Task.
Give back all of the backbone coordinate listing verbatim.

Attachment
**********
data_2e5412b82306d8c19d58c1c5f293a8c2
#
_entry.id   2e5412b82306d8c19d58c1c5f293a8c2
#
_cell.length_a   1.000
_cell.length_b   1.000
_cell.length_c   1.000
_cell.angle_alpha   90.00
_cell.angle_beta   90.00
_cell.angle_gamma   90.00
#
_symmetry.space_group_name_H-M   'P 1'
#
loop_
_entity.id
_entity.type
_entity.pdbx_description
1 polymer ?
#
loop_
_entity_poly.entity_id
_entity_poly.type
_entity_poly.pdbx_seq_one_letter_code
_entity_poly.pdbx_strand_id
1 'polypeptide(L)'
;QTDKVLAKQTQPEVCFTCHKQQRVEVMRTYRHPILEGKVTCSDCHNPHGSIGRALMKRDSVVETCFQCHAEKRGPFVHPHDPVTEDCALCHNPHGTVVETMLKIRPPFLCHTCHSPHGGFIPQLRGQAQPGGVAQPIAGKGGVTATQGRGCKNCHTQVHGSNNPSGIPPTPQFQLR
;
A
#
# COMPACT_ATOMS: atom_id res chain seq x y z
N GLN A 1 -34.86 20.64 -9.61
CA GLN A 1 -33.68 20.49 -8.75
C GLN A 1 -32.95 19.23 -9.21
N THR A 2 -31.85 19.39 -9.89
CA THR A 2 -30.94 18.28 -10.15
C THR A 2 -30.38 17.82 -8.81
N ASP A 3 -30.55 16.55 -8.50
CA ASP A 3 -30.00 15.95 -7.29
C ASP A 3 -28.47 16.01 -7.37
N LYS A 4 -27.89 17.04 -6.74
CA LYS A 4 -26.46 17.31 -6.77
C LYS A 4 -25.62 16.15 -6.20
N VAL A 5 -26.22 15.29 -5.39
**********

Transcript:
data_2e5412b82306d8c19d58c1c5f293a8c2
#
_entry.id   2e5412b82306d8c19d58c1c5f293a8c2
#
_cell.length_a   1.000
_cell.length_b   1.000
_cell.length_c   1.000
_cell.angle_alpha   90.00
_cell.angle_beta   90.00
_cell.angle_gamma   90.00
#
_symmetry.space_group_name_H-M   'P 1'
#
loop_
_entity.id
_entity.type
_entity.pdbx_description
1 polymer ?
#
loop_
_entity_poly.entity_id
_entity_poly.type
_entity_poly.pdbx_seq_one_letter_code
_entity_poly.pdbx_strand_id
1 'polypeptide(L)'
;QTDKVLAKQTQPEVCFTCHKQQRVEVMRTYRHPILEGKVTCSDCHNPHGSIGRALMKRDSVVETCFQCHAEKRGPFVHPHDPVTEDCALCHNPHGTVVETMLKIRPPFLCHTCHSPHGGFIPQLRGQAQPGGVAQPIAGKGGVTATQGRGCKNCHTQVHGSNNPSGIPPTPQFQLR
;
A
#
# COMPACT_ATOMS: atom_id res chain seq x y z
N GLN A 1 -34.86 20.64 -9.61
CA GLN A 1 -33.68 20.49 -8.75
C GLN A 1 -32.95 19.23 -9.21
N THR A 2 -31.85 19.39 -9.89
CA THR A 2 -30.94 18.28 -10.15
C THR A 2 -30.38 17.82 -8.81
N ASP A 3 -30.55 16.55 -8.50
CA ASP A 3 -30.00 15.95 -7.29
C ASP A 3 -28.47 16.01 -7.37
N LYS A 4 -27.89 17.04 -6.74
CA LYS A 4 -26.46 17.31 -6.77
C LYS A 4 -25.62 16.15 -6.20
N VAL A 5 -26.22 15.29 -5.39